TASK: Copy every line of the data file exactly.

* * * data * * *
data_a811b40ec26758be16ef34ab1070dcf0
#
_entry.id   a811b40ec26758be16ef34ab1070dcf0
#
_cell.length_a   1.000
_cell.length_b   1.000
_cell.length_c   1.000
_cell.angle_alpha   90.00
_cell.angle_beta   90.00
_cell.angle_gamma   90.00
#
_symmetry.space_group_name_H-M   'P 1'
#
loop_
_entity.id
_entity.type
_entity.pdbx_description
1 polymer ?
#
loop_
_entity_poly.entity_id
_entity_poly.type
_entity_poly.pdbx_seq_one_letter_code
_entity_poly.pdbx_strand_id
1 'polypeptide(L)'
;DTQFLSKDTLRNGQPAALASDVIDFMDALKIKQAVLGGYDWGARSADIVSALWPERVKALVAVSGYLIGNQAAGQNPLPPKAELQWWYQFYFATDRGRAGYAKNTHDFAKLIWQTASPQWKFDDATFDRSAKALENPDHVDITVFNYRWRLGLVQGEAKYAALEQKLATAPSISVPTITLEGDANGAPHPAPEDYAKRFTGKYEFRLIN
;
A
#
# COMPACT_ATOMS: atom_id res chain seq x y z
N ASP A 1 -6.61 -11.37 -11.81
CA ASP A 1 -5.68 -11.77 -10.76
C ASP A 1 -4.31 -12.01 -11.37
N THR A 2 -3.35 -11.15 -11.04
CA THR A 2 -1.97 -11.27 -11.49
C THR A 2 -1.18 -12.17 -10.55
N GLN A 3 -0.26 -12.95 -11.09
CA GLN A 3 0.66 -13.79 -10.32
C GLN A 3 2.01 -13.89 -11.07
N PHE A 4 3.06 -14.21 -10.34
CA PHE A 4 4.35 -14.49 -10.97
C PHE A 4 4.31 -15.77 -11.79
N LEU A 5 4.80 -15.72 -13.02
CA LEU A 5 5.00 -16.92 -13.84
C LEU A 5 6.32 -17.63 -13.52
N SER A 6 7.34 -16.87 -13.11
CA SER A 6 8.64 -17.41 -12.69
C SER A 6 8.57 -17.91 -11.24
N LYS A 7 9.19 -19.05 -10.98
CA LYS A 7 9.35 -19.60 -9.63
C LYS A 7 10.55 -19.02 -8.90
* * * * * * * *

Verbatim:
data_a811b40ec26758be16ef34ab1070dcf0
#
_entry.id   a811b40ec26758be16ef34ab1070dcf0
#
_cell.length_a   1.000
_cell.length_b   1.000
_cell.length_c   1.000
_cell.angle_alpha   90.00
_cell.angle_beta   90.00
_cell.angle_gamma   90.00
#
_symmetry.space_group_name_H-M   'P 1'
#
loop_
_entity.id
_entity.type
_entity.pdbx_description
1 polymer ?
#
loop_
_entity_poly.entity_id
_entity_poly.type
_entity_poly.pdbx_seq_one_letter_code
_entity_poly.pdbx_strand_id
1 'polypeptide(L)'
;DTQFLSKDTLRNGQPAALASDVIDFMDALKIKQAVLGGYDWGARSADIVSALWPERVKALVAVSGYLIGNQAAGQNPLPPKAELQWWYQFYFATDRGRAGYAKNTHDFAKLIWQTASPQWKFDDATFDRSAKALENPDHVDITVFNYRWRLGLVQGEAKYAALEQKLATAPSISVPTITLEGDANGAPHPAPEDYAKRFTGKYEFRLIN
;
A
#
# COMPACT_ATOMS: atom_id res chain seq x y z
N ASP A 1 -6.61 -11.37 -11.81
CA ASP A 1 -5.68 -11.77 -10.76
C ASP A 1 -4.31 -12.01 -11.37
N THR A 2 -3.35 -11.15 -11.04
CA THR A 2 -1.97 -11.27 -11.49
C THR A 2 -1.18 -12.17 -10.55
N GLN A 3 -0.26 -12.95 -11.09
CA GLN A 3 0.66 -13.79 -10.32
C GLN A 3 2.01 -13.89 -11.07
N PHE A 4 3.06 -14.21 -10.34
CA PHE A 4 4.35 -14.49 -10.97
C PHE A 4 4.31 -15.77 -11.79
N LEU A 5 4.80 -15.72 -13.02
CA LEU A 5 5.00 -16.92 -13.84
C LEU A 5 6.32 -17.63 -13.52
N SER A 6 7.34 -16.87 -13.11
CA SER A 6 8.64 -17.41 -12.69
C SER A 6 8.57 -17.91 -11.24
N LYS A 7 9.19 -19.05 -10.98
CA LYS A 7 9.35 -19.60 -9.63
C LYS A 7 10.55 -19.02 -8.90